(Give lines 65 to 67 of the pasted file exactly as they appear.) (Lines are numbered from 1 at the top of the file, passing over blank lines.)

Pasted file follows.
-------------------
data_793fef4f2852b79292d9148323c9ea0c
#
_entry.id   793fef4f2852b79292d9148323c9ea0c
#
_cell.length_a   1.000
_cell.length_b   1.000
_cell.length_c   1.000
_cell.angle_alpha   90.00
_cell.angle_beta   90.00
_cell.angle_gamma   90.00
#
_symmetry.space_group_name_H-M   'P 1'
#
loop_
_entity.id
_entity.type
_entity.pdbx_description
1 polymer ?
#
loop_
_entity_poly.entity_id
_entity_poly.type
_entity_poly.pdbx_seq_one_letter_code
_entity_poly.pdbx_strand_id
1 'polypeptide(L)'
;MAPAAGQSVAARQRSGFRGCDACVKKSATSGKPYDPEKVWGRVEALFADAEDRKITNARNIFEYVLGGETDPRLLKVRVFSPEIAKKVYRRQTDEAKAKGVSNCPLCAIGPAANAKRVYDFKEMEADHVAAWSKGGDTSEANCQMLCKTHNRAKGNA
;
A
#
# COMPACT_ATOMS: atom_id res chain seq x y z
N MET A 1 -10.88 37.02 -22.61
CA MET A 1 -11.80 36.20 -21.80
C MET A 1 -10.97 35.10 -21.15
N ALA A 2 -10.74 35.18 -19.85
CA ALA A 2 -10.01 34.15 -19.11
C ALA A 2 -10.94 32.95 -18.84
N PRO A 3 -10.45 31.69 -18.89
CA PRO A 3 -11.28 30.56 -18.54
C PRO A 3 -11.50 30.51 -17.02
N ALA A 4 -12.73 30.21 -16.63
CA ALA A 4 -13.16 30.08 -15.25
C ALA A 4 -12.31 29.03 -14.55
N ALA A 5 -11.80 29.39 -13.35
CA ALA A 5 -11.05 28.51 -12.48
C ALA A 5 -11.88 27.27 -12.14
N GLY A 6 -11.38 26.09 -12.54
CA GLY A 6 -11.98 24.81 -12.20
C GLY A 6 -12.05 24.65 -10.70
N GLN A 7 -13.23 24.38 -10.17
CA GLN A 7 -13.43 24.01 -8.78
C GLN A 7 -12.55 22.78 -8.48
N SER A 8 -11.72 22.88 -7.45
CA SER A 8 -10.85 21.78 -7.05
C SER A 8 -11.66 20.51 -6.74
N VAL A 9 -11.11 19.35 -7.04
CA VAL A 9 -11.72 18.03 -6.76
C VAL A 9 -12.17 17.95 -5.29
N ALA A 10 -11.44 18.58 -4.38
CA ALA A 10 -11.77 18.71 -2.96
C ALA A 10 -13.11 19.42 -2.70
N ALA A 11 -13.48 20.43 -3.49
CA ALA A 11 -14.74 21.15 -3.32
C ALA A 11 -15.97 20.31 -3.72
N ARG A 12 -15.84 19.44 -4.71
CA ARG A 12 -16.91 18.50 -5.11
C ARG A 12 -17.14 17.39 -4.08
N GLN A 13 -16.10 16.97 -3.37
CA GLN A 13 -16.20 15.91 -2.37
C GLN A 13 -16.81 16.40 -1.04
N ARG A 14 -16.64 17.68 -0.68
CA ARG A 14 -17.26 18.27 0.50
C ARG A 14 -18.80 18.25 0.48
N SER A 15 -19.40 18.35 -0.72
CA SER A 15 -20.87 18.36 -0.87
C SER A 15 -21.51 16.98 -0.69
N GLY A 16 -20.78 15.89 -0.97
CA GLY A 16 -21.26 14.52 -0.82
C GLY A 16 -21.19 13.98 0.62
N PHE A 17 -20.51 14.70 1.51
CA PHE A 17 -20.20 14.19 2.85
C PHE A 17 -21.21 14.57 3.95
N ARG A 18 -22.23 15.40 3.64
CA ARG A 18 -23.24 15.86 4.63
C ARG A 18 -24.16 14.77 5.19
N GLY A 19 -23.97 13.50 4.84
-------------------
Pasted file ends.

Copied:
CA ARG A 12 -16.91 18.50 -5.11
C ARG A 12 -17.14 17.39 -4.08
N GLN A 13 -16.10 16.97 -3.37